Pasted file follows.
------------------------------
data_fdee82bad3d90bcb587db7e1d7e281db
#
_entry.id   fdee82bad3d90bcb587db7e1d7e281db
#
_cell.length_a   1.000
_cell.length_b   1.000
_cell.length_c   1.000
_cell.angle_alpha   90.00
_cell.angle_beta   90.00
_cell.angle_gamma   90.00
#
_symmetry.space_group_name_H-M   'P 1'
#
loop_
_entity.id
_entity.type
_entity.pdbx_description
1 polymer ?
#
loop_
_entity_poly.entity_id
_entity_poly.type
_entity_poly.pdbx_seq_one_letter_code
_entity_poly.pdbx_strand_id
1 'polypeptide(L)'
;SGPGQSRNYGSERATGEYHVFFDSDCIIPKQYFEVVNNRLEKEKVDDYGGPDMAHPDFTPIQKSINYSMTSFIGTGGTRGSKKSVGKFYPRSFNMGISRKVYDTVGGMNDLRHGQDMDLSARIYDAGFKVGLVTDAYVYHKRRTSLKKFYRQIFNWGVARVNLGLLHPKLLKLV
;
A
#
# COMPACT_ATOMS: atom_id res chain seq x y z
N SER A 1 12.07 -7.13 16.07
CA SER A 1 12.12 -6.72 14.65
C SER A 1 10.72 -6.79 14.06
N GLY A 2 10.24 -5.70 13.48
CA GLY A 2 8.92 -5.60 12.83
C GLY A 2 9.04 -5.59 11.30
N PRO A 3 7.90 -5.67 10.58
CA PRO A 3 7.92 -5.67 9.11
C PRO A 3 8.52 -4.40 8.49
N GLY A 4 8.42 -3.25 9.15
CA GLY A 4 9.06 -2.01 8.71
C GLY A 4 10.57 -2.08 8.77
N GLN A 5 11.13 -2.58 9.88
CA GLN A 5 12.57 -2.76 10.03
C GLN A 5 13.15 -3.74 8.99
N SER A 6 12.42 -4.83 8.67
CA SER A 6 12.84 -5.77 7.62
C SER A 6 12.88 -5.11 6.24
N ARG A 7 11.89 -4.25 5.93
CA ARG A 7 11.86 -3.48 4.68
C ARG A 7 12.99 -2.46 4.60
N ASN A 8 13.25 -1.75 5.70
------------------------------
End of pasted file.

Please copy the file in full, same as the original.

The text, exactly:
data_fdee82bad3d90bcb587db7e1d7e281db
#
_entry.id   fdee82bad3d90bcb587db7e1d7e281db
#
_cell.length_a   1.000
_cell.length_b   1.000
_cell.length_c   1.000
_cell.angle_alpha   90.00
_cell.angle_beta   90.00
_cell.angle_gamma   90.00
#
_symmetry.space_group_name_H-M   'P 1'
#
loop_
_entity.id
_entity.type
_entity.pdbx_description
1 polymer ?
#
loop_
_entity_poly.entity_id
_entity_poly.type
_entity_poly.pdbx_seq_one_letter_code
_entity_poly.pdbx_strand_id
1 'polypeptide(L)'
;SGPGQSRNYGSERATGEYHVFFDSDCIIPKQYFEVVNNRLEKEKVDDYGGPDMAHPDFTPIQKSINYSMTSFIGTGGTRGSKKSVGKFYPRSFNMGISRKVYDTVGGMNDLRHGQDMDLSARIYDAGFKVGLVTDAYVYHKRRTSLKKFYRQIFNWGVARVNLGLLHPKLLKLV
;
A
#
# COMPACT_ATOMS: atom_id res chain seq x y z
N SER A 1 12.07 -7.13 16.07
CA SER A 1 12.12 -6.72 14.65
C SER A 1 10.72 -6.79 14.06
N GLY A 2 10.24 -5.70 13.48
CA GLY A 2 8.92 -5.60 12.83
C GLY A 2 9.04 -5.59 11.30
N PRO A 3 7.90 -5.67 10.58
CA PRO A 3 7.92 -5.67 9.11
C PRO A 3 8.52 -4.40 8.49
N GLY A 4 8.42 -3.25 9.15
CA GLY A 4 9.06 -2.01 8.71
C GLY A 4 10.57 -2.08 8.77
N GLN A 5 11.13 -2.58 9.88
CA GLN A 5 12.57 -2.76 10.03
C GLN A 5 13.15 -3.74 8.99
N SER A 6 12.42 -4.83 8.67
CA SER A 6 12.84 -5.77 7.62
C SER A 6 12.88 -5.11 6.24
N ARG A 7 11.89 -4.25 5.93
CA ARG A 7 11.86 -3.48 4.68
C ARG A 7 12.99 -2.46 4.60
N ASN A 8 13.25 -1.75 5.70